MSNBC's Wallace Fears GOP 'Extinction' Over Roy Moore, 'Too Offensive' for TV

On Thursday's Deadline: White House, Republican-leaning MSNBC most Nicolle Wallace was still fretting over Roy Moore's GOP primary victory in Alabama as she repeated her claims from yesterday that some of his past comments are "too offensive" to be shown on television. She also worried that his candidacy for Senate signals that the Republican party is "on a path to extinction."

Frequent MSNBC guest Bill Kristol lamented that almost all Republican Senators will support Moore, and pined for the day when President George H.W. Bush supported Democrat Edwin Edwards over David Duke in 1991 for Louisiana governor, with Kristol adding, "I don't think Roy Moore is quite David Duke, to be fair."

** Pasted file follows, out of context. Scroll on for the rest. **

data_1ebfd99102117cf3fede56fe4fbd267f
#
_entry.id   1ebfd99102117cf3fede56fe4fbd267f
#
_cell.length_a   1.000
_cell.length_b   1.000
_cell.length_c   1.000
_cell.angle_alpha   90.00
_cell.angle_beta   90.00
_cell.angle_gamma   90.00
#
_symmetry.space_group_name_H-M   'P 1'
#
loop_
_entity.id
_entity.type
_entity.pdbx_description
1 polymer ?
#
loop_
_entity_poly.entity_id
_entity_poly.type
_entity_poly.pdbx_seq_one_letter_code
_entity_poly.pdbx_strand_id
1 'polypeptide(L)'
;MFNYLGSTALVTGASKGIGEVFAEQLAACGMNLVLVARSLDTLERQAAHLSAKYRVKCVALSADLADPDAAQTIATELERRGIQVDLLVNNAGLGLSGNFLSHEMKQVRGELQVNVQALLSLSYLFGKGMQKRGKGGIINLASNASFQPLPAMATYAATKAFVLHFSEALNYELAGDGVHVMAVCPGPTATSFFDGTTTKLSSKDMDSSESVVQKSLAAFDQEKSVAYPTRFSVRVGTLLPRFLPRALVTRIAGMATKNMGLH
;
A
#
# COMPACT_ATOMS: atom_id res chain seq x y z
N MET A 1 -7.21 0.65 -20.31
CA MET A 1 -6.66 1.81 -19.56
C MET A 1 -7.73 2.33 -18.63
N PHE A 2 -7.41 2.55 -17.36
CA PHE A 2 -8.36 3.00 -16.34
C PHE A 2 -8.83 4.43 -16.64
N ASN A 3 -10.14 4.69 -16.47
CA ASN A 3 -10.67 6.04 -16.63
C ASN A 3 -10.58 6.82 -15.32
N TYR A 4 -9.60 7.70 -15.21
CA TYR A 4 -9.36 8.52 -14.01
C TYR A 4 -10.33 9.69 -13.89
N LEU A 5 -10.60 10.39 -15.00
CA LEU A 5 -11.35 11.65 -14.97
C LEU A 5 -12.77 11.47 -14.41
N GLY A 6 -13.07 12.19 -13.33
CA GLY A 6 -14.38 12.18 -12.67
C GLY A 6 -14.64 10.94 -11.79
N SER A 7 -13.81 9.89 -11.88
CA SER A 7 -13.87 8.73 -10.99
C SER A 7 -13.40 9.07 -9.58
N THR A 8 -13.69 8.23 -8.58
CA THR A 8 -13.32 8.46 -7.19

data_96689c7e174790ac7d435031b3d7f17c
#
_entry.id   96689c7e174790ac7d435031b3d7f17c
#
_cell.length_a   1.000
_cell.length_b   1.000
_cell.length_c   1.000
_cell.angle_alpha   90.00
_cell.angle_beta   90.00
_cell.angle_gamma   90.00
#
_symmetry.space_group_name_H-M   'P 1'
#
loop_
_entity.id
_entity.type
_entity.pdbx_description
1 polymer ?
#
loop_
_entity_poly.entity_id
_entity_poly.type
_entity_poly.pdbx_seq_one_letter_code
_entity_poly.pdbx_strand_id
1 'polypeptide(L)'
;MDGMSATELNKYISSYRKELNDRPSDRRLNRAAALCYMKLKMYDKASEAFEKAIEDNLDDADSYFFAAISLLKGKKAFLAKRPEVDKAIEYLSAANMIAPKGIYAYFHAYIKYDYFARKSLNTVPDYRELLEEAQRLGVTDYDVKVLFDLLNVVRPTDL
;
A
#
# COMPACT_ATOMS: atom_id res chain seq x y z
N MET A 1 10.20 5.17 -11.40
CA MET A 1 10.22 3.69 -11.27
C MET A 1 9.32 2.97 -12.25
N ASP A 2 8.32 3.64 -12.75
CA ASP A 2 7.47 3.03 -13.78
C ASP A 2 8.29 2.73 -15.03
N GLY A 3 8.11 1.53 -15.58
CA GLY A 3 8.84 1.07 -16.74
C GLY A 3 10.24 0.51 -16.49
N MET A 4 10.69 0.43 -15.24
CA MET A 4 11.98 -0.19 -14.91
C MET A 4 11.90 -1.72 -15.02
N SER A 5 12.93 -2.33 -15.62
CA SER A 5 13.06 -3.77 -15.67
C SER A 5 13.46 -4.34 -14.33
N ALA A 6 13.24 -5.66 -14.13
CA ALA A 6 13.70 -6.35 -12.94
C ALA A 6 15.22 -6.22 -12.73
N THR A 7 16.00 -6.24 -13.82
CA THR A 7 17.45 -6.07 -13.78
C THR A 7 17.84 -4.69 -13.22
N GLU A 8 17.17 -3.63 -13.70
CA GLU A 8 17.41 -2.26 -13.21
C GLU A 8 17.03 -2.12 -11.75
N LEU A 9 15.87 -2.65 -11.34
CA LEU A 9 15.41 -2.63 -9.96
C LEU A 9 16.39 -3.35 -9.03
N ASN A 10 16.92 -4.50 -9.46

After playing a clip of Arizona Republican Senator Jeff Flake criticizing some of Moore's views, Wallace repeated her claim of the GOP nominee's views being "too offensive" for television as she bemoaned:

That was Republican Senator Jeff Flake criticizing Republican Senate candidate Roy Moore over some of his most inflammatory positions, including his support for the conspiracy theory that former President Barack Obama wasn't born in the United States, among others too offensive to play for you on TV.

After recalling that many Republicans are not familiar with Justice Moore, she turned to guest Kristol and posed: